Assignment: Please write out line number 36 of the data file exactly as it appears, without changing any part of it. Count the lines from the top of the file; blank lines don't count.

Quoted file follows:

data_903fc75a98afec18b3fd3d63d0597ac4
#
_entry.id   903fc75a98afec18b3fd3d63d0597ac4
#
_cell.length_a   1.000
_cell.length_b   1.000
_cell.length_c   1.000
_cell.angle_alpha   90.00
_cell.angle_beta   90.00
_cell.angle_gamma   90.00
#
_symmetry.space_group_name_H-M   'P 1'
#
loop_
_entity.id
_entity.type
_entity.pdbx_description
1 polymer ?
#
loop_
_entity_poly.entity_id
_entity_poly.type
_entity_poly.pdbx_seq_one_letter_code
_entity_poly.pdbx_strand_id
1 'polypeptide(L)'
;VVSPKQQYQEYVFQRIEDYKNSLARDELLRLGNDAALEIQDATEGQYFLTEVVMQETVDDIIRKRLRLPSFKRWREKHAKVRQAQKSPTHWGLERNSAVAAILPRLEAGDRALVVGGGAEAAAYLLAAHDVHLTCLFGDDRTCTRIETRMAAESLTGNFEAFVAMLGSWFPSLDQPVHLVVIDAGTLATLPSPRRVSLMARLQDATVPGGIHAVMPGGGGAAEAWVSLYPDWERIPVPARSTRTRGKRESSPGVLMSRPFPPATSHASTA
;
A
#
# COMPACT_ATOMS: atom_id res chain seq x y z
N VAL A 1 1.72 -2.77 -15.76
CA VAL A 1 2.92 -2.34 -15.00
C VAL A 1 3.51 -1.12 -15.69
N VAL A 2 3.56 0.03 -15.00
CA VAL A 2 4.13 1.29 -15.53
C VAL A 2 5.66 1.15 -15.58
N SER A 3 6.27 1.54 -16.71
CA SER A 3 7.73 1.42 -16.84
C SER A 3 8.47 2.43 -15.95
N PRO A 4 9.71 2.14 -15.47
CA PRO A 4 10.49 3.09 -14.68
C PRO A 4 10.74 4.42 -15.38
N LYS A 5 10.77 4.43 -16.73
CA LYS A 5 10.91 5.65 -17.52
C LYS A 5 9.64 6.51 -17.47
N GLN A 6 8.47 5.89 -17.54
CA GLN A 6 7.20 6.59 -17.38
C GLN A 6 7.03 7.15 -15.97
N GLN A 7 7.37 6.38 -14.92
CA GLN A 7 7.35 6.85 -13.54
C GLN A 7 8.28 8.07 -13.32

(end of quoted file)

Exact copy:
C VAL A 2 5.66 1.15 -15.58